Basic regulation in India is implemented via the concerned line ministries, which may proceed to create industry-specific regulatory authorities that have varying degrees of autonomy, functions, and power. There are significant variations in the structure of the governing bodies, tenure of the members, sources of finances, and interface with the government. A noticeable feature of many of the regulators in India is that they are charged with the promotion and development as well as the regulation of a certain industry. That can result in the regulator thinking of the interests of the industry rather than the users of the industry.

In sectors like insurance, coal, petroleum, telecoms, banking, regulatory strategies are hampered by the presence of State owned firms. The inadequate institutional distance between regulators and state-owned firms, especially when there are no firewalls between them, has meant that the regulators have not promoted enough competition.

In these areas, the State is obliged to play a dual role: i.e. that of market regulator when it is also the owner of commercial SOEs, particularly in newly deregulated, often partially privatised industries. Whenever this happens, the State is inevitably conflicted in its opposing interests as: first, a major market player/firm owner in its own right, and second, as an arbitrator in the (supposedly) neutral, impartial, dispassionate role of regulator.

Regulators are expected to behave independently, and the challenge of independence is to avoid capture by interest groups who stand to benefit from regulation. It is equally significant to avoid regulatory capture by local politicians. Local politicians are attracted by the possibility of large economic rents in perpetuity. Too often, regulators have actively internalised political sentiments in their decision-making. In addition, the elite governmental bureaucracy has a ubiquitous presence in regulatory bodies. Regulatory independence from the executive is difficult to administer if regulators themselves come from a career backdrop of directing political decisions. This strain is exacerbated when regulators are appointed directly from senior governmental positions, requiring them to shift, from administering and defending government positions, to acting as an impartial referee (Dubash, 2008).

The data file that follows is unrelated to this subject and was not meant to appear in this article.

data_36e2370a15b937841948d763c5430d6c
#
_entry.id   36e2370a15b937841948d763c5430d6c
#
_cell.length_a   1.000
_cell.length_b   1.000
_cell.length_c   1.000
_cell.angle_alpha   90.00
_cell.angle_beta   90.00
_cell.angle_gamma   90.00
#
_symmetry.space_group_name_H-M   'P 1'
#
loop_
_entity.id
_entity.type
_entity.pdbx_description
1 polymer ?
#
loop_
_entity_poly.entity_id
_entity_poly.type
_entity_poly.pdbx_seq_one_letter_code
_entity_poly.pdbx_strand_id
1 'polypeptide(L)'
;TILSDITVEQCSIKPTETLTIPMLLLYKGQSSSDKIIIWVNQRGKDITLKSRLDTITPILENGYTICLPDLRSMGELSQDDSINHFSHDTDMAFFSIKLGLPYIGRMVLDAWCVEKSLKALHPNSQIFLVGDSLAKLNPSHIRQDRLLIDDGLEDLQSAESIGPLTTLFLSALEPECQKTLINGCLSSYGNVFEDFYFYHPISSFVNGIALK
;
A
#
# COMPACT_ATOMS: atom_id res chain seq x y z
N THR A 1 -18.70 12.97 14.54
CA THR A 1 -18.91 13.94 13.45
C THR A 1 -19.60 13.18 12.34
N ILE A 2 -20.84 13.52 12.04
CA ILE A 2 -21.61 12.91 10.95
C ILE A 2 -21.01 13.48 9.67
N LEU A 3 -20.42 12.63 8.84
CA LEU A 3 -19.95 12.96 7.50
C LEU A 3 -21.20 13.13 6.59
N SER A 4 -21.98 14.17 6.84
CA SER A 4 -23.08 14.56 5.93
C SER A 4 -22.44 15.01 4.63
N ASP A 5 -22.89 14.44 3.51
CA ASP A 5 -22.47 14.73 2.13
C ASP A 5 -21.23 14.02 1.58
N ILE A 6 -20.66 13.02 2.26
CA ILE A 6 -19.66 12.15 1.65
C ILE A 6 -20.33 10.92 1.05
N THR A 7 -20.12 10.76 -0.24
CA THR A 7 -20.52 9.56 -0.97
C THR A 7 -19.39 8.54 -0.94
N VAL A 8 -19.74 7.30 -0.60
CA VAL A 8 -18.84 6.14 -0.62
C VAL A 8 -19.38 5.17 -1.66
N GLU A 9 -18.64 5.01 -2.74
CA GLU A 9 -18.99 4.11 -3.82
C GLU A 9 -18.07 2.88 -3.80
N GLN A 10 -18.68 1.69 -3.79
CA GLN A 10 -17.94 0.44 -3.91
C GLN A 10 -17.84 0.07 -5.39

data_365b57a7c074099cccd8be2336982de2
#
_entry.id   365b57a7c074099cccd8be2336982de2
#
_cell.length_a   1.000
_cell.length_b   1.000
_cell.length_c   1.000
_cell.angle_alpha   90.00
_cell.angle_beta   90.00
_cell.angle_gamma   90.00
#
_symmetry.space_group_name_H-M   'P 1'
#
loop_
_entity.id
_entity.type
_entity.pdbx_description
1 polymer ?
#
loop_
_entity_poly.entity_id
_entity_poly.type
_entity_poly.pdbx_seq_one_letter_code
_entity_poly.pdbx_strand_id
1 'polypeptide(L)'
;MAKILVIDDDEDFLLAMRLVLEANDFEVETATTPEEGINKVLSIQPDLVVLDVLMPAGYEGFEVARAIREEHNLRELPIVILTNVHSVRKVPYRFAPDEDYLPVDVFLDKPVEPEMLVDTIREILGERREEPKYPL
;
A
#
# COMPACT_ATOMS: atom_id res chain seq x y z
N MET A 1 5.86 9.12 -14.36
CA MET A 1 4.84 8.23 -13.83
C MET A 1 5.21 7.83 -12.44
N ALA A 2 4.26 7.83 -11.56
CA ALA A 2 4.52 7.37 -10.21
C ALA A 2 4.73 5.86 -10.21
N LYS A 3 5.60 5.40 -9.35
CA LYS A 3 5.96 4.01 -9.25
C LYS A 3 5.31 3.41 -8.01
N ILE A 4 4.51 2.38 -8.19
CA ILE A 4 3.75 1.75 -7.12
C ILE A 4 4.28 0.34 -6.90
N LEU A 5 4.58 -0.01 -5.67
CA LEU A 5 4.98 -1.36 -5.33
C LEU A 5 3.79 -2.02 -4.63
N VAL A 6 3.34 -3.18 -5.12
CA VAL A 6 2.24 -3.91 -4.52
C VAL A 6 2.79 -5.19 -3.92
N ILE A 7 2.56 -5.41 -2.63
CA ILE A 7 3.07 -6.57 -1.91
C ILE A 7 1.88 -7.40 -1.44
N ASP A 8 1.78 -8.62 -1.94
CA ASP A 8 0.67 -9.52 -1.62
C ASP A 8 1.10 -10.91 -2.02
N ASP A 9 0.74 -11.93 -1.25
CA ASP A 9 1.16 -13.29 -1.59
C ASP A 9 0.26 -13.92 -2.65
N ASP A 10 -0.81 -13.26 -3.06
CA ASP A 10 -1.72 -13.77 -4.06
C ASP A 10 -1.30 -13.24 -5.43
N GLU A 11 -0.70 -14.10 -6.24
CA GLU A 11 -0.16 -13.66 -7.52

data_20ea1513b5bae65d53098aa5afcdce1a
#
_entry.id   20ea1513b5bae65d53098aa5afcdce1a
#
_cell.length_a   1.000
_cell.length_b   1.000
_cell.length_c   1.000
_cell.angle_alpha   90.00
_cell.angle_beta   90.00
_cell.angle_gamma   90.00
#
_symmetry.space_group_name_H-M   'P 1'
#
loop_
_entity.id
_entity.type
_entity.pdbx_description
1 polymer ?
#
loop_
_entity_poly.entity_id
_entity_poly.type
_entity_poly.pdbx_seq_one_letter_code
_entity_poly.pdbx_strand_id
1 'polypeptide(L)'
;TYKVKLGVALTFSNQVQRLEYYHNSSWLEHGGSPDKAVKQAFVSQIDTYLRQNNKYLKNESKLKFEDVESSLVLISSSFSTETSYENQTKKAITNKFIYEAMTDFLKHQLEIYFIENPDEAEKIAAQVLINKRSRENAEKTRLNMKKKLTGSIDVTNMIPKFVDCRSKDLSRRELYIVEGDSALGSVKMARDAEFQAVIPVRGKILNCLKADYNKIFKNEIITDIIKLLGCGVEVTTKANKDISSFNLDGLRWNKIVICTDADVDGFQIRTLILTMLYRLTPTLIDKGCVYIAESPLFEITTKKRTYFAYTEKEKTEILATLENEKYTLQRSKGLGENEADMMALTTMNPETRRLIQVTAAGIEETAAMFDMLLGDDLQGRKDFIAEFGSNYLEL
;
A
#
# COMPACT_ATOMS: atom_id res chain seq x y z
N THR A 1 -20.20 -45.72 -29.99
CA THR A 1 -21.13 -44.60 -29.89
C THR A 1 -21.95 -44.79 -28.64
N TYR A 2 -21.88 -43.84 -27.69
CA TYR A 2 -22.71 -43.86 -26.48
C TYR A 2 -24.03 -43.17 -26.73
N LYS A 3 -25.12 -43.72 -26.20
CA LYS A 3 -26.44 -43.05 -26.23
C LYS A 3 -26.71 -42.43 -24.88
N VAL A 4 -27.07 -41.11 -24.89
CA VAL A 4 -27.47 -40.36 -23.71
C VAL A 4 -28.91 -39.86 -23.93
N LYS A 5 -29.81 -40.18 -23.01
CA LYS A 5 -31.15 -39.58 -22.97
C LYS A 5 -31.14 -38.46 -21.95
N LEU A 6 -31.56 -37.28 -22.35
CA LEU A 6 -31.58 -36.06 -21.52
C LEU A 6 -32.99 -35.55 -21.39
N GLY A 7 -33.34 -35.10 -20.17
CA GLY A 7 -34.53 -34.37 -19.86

Many areas, such as agricultural markets, warehousing, or land, require coordinated approaches to regulation (both rule-making and enforcement) by the central government, and sub-national governments at the state and city levels. Economic liberalisation, coming on the heels of political federalisation, has transformed federal –state relations unleashing unintended and unplanned decentralisation (Sinha, 2004). Any regulatory reform agenda depends crucially on a close co-operation between different levels of government. Federal-state relations have been affected significantly with the rise of multi- party coalition governments and alliance politics in the 1990s. Coalition and alliance partners from states have become progressively more powerful at the national level and more capable of bargaining with the national government. That political reality has added considerable complexity to the environmental and social dimensions of economic decision-making which need the cooperation, and an explicit ethos for regulatory governance, of both national and state governments. The need for multi-level policy coordination has been felt making way for the creation of technical and regulatory agencies at various levels, at times adding to the complexity of policy processes, at others to the bypassing of traditional forms of accountability at all levels (Arora, 2014).

In addition to the legacy features of India’s regulatory environment, the country lacks a coherent policy on regulation. A whole of government policy towards "regulating" would provide the connectivity of different reform efforts and help the concerted effort towards regulatory governance instead of disconnected regulatory reforms. This may include a combination of creating or enabling institutions to embed good regulatory principles into their functioning, but also include the systemic implementation of good regulatory practices such as regulatory impact assessments, public consultation and administrative simplification in priority sectors.